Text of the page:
Hysterosalpingography (HSG) evaluates the shape of the uterus and checks whether the fallopian tubes are open. It's also used to investigate miscarriages due to problems in the uterus.
Tell your doctor if you are pregnant and discuss any recent illnesses, medical conditions, allergies, and medications you're taking. Do not have this procedure if you think you may be pregnant or have an active pelvic infection. Tell your doctor if you are allergic to iodinated contrast material. Tell your doctor if you have a pelvic infection or an untreated sexually transmitted disease (STD). Wear loose, comfortable clothing and leave jewelry at home. You will need to wear a gown, like getting a pelvic exam.
HSG is an x-ray exam of the uterus and fallopian tubes. It uses a special form of x-ray called fluoroscopy and a contrast material.
An x-ray exam helps doctors diagnose and treat medical conditions. It exposes you to a small dose of ionizing radiation to produce pictures of the inside of the body. X-rays are the oldest and most often used form of medical imaging.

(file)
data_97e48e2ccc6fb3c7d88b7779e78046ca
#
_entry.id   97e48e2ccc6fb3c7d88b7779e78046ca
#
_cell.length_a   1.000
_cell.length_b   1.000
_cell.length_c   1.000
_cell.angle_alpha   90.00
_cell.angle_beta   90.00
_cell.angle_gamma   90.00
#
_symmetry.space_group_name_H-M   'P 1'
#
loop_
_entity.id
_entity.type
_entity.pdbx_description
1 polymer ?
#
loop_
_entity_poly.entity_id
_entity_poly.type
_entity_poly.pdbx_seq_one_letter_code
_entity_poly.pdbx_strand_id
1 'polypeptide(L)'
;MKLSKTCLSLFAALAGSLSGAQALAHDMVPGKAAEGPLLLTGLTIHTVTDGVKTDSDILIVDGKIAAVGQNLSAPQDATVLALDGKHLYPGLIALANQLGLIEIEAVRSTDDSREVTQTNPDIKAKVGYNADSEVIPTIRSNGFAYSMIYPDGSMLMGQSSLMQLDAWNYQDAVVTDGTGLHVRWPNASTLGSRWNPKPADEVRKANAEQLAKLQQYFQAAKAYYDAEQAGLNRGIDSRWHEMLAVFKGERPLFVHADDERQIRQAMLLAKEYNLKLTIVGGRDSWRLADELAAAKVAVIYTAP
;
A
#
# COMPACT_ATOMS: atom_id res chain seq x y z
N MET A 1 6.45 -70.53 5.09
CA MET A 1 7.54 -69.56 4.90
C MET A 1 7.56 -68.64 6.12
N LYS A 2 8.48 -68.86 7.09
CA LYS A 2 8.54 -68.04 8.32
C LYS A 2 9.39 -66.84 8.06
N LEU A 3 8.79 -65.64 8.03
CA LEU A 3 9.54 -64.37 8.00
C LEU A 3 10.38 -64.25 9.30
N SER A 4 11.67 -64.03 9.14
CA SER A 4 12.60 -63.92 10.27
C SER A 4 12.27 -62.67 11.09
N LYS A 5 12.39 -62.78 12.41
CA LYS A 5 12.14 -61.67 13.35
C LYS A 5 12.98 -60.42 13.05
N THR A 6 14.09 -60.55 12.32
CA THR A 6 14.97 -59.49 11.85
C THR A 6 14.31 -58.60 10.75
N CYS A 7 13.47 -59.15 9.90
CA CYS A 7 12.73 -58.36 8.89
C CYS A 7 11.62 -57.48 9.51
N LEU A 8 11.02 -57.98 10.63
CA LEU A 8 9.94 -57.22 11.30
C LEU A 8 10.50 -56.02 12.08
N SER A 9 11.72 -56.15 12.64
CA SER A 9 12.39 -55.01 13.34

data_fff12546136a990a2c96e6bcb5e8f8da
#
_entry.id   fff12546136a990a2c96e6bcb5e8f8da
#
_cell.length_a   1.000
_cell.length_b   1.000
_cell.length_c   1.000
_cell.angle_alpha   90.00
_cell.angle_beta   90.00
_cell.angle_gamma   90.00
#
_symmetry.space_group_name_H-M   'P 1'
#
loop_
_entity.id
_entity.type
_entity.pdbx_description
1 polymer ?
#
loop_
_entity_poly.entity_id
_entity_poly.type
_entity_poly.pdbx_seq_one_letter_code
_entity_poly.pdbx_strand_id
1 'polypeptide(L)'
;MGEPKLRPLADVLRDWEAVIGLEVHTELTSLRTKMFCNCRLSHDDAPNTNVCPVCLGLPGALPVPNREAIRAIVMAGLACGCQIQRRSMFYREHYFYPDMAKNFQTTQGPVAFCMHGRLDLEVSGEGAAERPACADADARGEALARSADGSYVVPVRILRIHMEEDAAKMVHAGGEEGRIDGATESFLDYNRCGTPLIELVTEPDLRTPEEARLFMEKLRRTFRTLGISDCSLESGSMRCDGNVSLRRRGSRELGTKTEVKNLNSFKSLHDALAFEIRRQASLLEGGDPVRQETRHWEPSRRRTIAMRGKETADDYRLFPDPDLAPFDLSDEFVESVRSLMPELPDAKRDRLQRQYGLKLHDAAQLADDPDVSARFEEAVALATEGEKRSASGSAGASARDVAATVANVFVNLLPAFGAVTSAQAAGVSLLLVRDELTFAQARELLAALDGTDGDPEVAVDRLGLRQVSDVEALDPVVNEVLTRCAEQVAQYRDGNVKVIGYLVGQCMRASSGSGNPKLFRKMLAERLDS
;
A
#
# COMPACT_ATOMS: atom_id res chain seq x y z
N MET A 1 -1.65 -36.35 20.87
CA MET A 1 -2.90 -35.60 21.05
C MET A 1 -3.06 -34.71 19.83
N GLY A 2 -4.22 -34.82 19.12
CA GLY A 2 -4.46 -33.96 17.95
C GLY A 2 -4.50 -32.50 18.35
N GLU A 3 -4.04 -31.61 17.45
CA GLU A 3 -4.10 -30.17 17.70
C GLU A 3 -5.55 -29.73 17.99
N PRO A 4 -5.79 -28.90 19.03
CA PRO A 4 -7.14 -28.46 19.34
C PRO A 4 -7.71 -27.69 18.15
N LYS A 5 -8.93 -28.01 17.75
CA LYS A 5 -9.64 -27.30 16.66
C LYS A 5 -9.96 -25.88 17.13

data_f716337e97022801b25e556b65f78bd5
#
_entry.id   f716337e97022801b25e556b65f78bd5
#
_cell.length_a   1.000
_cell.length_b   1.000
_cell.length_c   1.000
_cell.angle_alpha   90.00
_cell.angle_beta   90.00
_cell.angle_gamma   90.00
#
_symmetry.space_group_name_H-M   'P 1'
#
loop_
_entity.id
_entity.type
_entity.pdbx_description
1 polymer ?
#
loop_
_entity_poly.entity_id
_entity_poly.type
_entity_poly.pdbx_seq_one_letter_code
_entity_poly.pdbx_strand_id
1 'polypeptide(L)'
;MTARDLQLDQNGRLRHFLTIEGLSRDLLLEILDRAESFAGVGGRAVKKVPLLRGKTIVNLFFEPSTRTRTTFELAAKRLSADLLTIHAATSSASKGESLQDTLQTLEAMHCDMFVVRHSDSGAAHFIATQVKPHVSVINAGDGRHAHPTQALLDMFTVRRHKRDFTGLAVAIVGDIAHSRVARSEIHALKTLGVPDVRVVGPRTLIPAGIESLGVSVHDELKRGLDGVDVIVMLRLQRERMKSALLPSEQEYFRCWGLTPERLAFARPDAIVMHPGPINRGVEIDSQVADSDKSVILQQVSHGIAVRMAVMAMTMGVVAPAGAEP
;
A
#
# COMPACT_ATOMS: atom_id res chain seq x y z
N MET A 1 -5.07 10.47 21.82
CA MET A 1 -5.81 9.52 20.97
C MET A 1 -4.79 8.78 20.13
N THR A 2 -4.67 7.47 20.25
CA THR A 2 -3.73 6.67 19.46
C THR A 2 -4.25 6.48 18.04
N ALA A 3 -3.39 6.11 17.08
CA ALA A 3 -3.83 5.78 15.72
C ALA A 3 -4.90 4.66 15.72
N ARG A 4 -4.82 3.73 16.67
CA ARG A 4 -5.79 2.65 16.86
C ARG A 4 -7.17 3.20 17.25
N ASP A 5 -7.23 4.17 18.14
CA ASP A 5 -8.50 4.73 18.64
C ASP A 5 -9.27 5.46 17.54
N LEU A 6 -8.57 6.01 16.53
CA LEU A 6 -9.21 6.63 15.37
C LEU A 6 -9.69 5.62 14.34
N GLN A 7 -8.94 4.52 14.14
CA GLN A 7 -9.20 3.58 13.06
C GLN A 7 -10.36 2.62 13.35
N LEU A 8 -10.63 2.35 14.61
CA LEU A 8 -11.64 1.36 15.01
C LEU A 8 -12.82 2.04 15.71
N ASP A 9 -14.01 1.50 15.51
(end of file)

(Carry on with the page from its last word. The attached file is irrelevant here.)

Your doctor uses fluoroscopy to see your internal organs in motion. Your doctor or technologist will fill your uterus and fallopian tubes with a water-soluble contrast material. Your radiologist will then use fluoroscopy to view and assess them.
Doctors primarily use this exam to examine why you might be having difficulty becoming pregnant. The doctor looks at the openness of the fallopian tubes, the shape and structure of the uterus, and any scarring within the uterine or nearby peritoneal (abdominal) cavity.
The exam also evaluates the openness of the fallopian tubes and checks the effects of tubal surgery. These effects include:
The exam can investigate repeated miscarriages resulting from congenital or acquired uterine problems such as: